The decade of the 1980s, however, saw Ashby hit a slump from which he never recovered. Some attributed the decline in quality to personal problems (including alleged substance abuse) while others faulted his choice of material. "Second-Hand Hearts" (1980) had actually been filmed before "Being There" but a distribution disagreement delayed its release. Originally titled "The Hampster of Happiness," the film was a road movie about a drunken loser (Robert Blake) who marries an aspiring singer (Barbara Harris). Critics further carped over "Lookin' to Get Out" (1982), co-written by star Jon Voight, was a predictable Runyonesque story of a small-time gambler. Shot in 1980, Ashby spent over two years editing the film, but the end result was dismissed by the critics and audiences. Except for the superior documentary of the Rolling Stones tour, "Let's Spend the Night Together" (1982), Ashby's remaining output was inferior to his best work. "The Slugger's Wife" (1984) was a bad Neil Simon script loosely based on the real-life romance of baseball player Mike Marshall and rock singer Belinda Carlisle with Michael O'Keefe and Rebecca DeMornay. Most reviewers singled out the supporting cast (including Martin Ritt and Randy Quaid) but over-all gave thumbs down. Ashby's last feature was "8 Million Ways to Die" (1986), a tale of drug dealers adapted from Lawrence Block novel by Oliver Stone. He was eventually locked out of the editing room after clashing with the producers over the direction of the film. The final result met a mixed critical reception and was a box-office disappointment.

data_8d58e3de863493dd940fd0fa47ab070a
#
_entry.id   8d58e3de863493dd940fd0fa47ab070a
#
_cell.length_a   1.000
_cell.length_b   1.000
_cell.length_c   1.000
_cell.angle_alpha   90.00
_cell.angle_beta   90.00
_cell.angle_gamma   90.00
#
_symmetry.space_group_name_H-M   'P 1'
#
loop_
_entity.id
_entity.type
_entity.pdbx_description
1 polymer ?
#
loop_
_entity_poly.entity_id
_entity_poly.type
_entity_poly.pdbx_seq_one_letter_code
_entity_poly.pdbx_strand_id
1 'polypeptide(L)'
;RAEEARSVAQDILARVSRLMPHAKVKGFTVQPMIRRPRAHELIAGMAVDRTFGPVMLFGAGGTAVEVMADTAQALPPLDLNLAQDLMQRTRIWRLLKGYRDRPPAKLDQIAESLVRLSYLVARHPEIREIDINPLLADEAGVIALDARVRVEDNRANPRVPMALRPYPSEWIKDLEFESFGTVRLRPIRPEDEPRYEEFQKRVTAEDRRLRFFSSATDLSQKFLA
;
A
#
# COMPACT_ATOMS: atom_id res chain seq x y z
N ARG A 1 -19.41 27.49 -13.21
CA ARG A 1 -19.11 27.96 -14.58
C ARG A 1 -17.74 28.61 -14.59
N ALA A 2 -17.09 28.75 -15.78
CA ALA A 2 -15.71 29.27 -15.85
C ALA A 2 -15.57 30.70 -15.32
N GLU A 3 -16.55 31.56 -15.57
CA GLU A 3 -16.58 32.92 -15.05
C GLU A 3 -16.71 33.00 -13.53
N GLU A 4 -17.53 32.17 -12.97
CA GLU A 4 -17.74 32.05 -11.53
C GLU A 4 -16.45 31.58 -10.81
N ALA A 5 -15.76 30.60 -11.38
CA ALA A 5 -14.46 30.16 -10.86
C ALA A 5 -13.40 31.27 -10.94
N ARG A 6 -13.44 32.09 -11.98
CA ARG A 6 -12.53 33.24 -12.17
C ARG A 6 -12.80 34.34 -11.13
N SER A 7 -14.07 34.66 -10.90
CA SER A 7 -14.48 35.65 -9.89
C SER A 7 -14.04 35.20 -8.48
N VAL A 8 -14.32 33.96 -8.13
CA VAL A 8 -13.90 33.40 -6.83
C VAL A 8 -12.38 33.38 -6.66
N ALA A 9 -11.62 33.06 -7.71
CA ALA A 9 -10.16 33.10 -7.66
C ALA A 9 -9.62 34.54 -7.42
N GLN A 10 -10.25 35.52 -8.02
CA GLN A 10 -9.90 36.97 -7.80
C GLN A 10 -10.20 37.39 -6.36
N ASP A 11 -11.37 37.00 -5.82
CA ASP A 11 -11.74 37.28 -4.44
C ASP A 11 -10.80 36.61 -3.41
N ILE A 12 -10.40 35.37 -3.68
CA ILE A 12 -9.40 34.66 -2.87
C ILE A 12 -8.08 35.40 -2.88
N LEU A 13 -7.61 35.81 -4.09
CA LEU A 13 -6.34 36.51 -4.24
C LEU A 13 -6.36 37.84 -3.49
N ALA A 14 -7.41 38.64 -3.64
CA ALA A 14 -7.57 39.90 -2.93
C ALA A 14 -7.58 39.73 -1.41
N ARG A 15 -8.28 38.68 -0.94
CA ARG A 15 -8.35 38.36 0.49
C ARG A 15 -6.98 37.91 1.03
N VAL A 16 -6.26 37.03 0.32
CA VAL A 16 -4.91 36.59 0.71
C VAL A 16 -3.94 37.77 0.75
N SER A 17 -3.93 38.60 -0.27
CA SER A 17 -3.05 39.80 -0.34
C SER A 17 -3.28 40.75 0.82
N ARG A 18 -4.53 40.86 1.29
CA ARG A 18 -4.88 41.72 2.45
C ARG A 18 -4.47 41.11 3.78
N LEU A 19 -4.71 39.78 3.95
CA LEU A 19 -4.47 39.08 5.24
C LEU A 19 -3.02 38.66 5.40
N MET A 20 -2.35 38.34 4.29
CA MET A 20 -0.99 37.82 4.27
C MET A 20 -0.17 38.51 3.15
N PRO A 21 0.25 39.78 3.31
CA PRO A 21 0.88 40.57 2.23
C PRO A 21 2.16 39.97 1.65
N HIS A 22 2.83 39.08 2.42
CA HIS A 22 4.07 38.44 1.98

At the time of his death from liver and colon cancer in December 1988, Ashby had a number of projects in development, including "Tootsie," several projects with Jack Nicholson and an adaptation of Truman Capote's "Hand Carved Coffins."

Life Events

1941

Father committed suicide

1953

Hitchhiked to Los Angeles

1958

First film credit, "The Big Country"; worked under Robert Swink who became Ashby's mentor

1965

First film as co-editor, "The Loved One"

1965

First film as solo editor, "The Cincinnati Kid"; first screen collaboration with Norman Jewison

1966

Garnered first Oscar nomination for Best Editing for Jewison's comedy "The Russians Are Coming, The Russians Are Coming"

1967

Won Best Editing Oscar for Jewison's "In the Heat of the Night"

1968

First film as associate producer (also supervising editor), "The Thomas Crown Affair"